After months of planning and years of dreaming, the raising of a timber frame home is an experience not to be missed. Here, a crew from OakBridge Timber Framing in Ohio raises the frame for a dream home in the mountains of Montana. The design calls for a home with panoramic views attached to a garage with an apartment on its second floor.
The retired couple (David a former engineer and Vickie a nurse) moved to Montana’s Gallatin Valley from South Carolina about six years ago, with a shared goal of building on the 5.5-acre property they had purchased in 1995. But it was David’s dream to make that home a timber frame.
Founded in 1986, oakbridge timber Framing, Ltd. is a family-owned and operated subcontractor with a history of pride and quality construction. Headquartered in Howard, OH, this timber frame specialist designs, fabricates, and erects custom timber frames and panels for high-end homes. “We enjoy this type of specialty work, building dream homes, ”says Johnny Miller, OakBridge’s owner.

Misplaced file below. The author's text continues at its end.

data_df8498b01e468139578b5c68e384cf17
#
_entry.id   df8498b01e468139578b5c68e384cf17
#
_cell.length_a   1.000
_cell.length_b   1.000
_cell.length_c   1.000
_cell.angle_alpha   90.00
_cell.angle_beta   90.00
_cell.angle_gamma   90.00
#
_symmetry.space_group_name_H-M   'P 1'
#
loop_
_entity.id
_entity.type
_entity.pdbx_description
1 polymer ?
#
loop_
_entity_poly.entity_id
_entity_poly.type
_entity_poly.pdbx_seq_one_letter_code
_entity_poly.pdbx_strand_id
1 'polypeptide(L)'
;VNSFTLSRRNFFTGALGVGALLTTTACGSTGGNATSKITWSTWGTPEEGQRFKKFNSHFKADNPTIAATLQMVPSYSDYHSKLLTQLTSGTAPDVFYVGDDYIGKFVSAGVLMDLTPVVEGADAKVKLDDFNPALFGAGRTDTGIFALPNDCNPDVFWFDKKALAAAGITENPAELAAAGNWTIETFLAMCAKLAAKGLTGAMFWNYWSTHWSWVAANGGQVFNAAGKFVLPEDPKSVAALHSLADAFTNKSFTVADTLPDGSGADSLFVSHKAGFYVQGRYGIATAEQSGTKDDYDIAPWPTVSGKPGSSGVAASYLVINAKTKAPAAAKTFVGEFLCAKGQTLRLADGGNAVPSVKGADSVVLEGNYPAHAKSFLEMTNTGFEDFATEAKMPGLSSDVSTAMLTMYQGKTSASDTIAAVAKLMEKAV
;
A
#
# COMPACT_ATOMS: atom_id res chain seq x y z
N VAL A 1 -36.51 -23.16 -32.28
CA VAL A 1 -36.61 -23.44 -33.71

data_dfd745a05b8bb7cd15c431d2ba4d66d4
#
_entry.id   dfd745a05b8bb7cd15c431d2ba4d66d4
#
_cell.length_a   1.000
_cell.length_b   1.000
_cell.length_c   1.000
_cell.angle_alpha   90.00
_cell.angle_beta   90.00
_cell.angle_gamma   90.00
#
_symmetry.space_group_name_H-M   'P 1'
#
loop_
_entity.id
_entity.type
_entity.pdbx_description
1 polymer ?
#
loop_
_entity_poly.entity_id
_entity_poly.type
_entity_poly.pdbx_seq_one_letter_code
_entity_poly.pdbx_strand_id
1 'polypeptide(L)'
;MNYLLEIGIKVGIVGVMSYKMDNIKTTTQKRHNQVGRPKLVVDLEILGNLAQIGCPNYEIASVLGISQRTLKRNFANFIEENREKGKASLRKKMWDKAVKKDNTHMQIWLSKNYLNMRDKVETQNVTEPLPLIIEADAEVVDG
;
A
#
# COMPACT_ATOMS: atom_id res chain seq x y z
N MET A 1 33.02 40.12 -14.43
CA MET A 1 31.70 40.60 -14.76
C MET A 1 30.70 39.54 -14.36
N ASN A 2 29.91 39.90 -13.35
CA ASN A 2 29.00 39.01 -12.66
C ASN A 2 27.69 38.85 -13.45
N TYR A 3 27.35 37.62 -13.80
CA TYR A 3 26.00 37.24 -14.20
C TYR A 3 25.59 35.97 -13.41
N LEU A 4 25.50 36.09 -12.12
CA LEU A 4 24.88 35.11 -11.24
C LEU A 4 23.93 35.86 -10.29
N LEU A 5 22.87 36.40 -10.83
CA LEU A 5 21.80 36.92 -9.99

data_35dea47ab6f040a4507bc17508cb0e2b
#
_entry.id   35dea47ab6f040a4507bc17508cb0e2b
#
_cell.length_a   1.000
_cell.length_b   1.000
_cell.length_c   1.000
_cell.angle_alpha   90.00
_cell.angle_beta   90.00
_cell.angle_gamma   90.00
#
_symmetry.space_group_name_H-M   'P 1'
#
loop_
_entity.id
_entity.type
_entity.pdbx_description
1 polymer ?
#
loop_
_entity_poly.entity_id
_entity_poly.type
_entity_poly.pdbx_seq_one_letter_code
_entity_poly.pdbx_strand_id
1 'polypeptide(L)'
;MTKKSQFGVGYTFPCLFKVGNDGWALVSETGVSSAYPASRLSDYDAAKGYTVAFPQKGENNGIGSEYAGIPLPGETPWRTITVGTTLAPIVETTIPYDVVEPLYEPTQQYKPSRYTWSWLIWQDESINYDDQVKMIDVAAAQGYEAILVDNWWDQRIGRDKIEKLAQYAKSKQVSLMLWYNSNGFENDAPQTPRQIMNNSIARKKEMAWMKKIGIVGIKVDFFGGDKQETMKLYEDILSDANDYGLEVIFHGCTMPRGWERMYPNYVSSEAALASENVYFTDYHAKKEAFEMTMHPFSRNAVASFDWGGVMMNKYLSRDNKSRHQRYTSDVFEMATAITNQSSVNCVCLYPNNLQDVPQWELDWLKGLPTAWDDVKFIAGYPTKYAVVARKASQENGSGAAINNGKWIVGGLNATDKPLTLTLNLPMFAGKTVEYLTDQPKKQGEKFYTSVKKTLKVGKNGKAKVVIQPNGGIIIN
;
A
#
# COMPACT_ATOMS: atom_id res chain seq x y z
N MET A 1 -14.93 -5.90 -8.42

When Chris and Linda Goodman finally decided to build a timber frame home, they received a recommendation for a timber framer, scribbled on scrap paper. Linda tacked the name and number up on her bulletin board at work. “I knew that some day this small piece of paper could actually represent our house,” Linda remembers.
In the early years of their marriage, Mark and Melissa Lemon purchased 11 acres in a rural wooded area with an eye to the future. They hoped the acreage, which was once farmland, would be the perfect site for a home where they could live and raise a family. Located just 60 miles south of Cleveland in the heart of Amish country, the property, although rural, is only a half mile from Fredericksburg, where Mark was raised and now owns a restaurant. Melissa also grew up in a nearby community. With many of their relatives close-by, it would be the perfect home for a family-oriented couple.
“Infused with the farm!” That’s how artist Sue Amstutz describes the concept she and her husband, Jim, brought to their drawing board when they designed their Ashland, Ohio, home.